West Allegheny’s Palko deflects credit for latest title
By Chris Harlan
Published: Saturday, November 24, 2012, 8:26 p.m.
Updated: Tuesday, April 2, 2013
West Allegheny's Bob Palko becomes uncomfortable talking about WPIAL championships when the focus shifts to him.
“Very uncomfortable,” the coach said with a laugh, “because it's not about me. If I was the only guy, OK, but I'm not. It's not me. It's the kids, and it's the staff, and it's us. It's about us. Not one guy. So, yeah, I'm a lot uncomfortable.”
Regardless, Palko's record is remarkable.
West Allegheny won its sixth WPIAL title in six chances under the veteran coach, with a dominant 34-8 victory Friday over West Mifflin in the Class AAA championship. Since Palko was hired in 1995, no program has won more WPIAL titles. He won't credit himself, but others will.
“He's the guy who brings the community together,” said West Allegheny principal Dan Smith, “but he'll tell you he's surrounded by a lot of good people. Bob will never take the credit; that's the way he is. It's about the kids and about his coaches. When things are bad, Bob stands out front. When things are good, Bob kind of stands in the back.”
Palko, 52, works as assistant athletic director and teaches physical conditioning classes at the high school. His teams won WPIAL titles in 1997, 1999-2001 and 2009, along with a PIAA title in 2001 when son Tyler was quarterback.
“The entire population of kids respects him,” Smith said. “He influences more than just football players. You'd be amazed at the number of kids who want to take his class just to be around him. He's positive all the time.”
West Allegheny assistant Andrew Johnson, who was a star tailback for WPIAL legend Jack McCurry at North Hills, sees similar traits in Palko.
“He's like a younger McCurry,” Johnson said. “He's intense, and he always stands out front for his team. I love him. He's a great guy.”
McCurry, Woodland Hills' George Novak, Upper St. Clair's Jim Render and Blackhawk's Joe Hamilton are considered the icons among active WPIAL coaches. All in their 60s or 70s, the four have won 19 WPIAL titles.
“They're the ones that taught you how to be gracious in defeat,” Palko said, “and they taught you that if you don't freakin' get your team ready, we're going to kick your (butt) again. Those are the guys that made you work so hard so you can have them respect what you do.”
However, Palko is part of a similar foursome for a younger generation — coaches in their 40s and early 50s that include North Allegheny's Art Walker, Thomas Jefferson's Bill Cherpak and Montour's Lou Cerro. Combined, those four have won 18 WPIAL titles, including two Friday.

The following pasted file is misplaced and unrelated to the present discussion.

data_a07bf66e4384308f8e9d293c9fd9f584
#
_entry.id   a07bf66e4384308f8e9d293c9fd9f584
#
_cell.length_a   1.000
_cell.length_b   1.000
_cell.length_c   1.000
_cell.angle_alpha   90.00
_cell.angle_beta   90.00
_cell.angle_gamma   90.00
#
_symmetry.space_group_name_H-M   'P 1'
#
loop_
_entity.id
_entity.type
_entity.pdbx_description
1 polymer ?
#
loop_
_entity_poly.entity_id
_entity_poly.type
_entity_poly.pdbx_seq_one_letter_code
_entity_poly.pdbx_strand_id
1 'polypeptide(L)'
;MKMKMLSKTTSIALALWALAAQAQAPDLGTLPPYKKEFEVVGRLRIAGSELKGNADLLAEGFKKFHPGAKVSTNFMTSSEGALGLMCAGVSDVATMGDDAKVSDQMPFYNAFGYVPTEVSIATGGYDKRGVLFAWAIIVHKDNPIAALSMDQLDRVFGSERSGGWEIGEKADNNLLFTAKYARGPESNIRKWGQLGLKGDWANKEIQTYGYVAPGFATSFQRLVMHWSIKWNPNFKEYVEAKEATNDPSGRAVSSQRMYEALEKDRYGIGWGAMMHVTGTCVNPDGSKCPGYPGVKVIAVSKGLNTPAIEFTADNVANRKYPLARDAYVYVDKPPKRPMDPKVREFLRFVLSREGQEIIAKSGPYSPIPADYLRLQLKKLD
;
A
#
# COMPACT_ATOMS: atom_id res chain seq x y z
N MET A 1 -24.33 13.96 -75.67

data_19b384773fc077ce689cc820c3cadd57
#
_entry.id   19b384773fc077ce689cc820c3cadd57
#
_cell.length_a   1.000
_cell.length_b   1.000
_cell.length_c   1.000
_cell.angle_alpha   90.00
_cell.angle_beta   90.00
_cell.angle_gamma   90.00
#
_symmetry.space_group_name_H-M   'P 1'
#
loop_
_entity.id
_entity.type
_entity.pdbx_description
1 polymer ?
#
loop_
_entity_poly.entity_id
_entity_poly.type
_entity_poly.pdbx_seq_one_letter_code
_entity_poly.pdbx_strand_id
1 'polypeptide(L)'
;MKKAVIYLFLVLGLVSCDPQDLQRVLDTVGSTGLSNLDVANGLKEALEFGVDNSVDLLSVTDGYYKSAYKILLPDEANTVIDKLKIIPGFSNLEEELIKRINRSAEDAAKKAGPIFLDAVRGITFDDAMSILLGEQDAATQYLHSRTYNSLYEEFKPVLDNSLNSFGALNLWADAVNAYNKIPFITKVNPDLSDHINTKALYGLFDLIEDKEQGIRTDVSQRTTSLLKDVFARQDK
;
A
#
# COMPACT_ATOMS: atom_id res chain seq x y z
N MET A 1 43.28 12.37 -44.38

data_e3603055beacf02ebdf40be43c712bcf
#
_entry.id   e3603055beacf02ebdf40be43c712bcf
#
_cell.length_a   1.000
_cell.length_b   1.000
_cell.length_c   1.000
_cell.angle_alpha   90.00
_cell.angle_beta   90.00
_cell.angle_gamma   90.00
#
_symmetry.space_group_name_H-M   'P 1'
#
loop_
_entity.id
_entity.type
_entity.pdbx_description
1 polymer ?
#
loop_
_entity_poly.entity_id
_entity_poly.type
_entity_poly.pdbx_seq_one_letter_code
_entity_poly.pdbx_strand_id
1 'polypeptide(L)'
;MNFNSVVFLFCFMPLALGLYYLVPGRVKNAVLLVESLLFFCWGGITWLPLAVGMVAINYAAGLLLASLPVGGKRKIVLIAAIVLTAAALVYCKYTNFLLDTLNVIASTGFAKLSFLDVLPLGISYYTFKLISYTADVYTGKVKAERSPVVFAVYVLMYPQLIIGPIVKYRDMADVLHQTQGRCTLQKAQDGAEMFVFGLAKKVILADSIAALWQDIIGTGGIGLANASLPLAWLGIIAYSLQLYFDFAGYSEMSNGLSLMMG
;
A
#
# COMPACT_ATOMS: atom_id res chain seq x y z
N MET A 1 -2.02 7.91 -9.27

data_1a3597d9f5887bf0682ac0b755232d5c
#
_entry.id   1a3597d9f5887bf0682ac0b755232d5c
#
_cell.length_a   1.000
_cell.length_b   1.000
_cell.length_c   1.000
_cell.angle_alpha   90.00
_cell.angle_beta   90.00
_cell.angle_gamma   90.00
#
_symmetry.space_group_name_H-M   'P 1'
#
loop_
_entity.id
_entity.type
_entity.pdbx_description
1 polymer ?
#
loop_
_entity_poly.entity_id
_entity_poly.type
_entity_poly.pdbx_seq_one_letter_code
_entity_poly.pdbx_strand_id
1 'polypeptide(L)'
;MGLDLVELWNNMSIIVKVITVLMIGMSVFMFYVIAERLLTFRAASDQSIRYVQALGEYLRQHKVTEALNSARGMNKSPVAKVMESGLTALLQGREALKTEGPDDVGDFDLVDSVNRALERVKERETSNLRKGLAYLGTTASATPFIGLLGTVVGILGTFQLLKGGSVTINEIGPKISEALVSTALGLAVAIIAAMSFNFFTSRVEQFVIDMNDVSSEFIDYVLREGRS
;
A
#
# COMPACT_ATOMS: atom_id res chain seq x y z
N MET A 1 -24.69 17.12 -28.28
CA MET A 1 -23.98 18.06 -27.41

Rochester's Gene Matsook, 49, won four Class A titles, but none since 2004.
Walker, 42, earned his fifth WPIAL title when North Allegheny won the Class AAAA championship, 21-14, over Woodland Hills. He's the youngest of that next foursome, but Walker became a head coach at 28 and will complete his 15th season this year.
Cherpak, 45, has won four WPIAL titles since becoming Thomas Jefferson's head coach in 1995, the same year Palko was hired at West Allegheny. Cerro, 47, has three WPIAL titles in 20 seasons, including two at Seton-La Salle and another at Montour last season.
Three have career ties: Palko and Cerro were assistants together for Greg Gattuso at Seton-La Salle. Walker was Palko's offensive coordinator for three seasons, including with the Indians' first WPIAL title in 1997.
Another common trait could be their personable approach.
“The kids like those coaches,” Palko said, “and they like playing for them. They understand the kids. That seems to be the theme there.”
As the final seconds ticked away Friday, West Allegheny's Billy Steele and Oleg Chubko chased Palko with the team's water cooler and doused him near midfield. Palko tried to avoid the drenching on a cold night, but the two seniors were persistent.
“He's the guy who will give you a shoulder to lean on,” Steele said, “and he'll also be the guy to kick you in the butt. He wants young men to be polite and nice, and insists life is more than just football. It's about what we do off the field and what we do after we graduate.”
With six WPIAL titles, only former New Castle coach Phil Bridenbaugh (seven between 1922-55) has more than Palko, who makes no promise he'll be coaching three decades or more.
“I hope he never leaves,” said sophomore Armand Dellovade, who scored twice Friday, “because whenever I get older and have kids, I definitely want them to play for him.”
Chris Harlan is a staff writer for Trib Total Media. He can be reached at firstname.lastname@example.org.
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